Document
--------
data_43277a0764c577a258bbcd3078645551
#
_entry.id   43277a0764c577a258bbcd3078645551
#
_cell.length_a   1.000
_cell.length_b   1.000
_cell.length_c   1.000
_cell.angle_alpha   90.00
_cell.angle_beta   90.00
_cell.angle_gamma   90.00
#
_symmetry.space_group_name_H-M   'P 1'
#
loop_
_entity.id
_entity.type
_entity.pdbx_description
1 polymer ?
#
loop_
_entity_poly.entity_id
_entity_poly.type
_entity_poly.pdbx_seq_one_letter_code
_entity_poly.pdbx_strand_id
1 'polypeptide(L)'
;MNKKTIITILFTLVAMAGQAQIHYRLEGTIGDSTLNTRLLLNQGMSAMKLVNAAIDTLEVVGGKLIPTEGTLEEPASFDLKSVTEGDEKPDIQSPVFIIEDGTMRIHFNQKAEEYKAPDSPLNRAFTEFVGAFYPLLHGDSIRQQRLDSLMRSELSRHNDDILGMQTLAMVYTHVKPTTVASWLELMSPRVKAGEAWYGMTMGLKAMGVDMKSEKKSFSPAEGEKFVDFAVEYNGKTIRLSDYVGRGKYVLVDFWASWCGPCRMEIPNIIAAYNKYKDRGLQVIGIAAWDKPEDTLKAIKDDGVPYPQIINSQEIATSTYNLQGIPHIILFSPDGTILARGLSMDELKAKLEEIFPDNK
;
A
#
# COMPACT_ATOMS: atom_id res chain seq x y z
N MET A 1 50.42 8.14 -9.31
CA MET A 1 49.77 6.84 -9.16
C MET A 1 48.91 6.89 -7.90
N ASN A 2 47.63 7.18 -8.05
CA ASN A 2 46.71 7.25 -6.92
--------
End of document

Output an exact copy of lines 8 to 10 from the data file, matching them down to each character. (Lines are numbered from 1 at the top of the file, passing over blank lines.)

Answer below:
_cell.angle_alpha   90.00
_cell.angle_beta   90.00
_cell.angle_gamma   90.00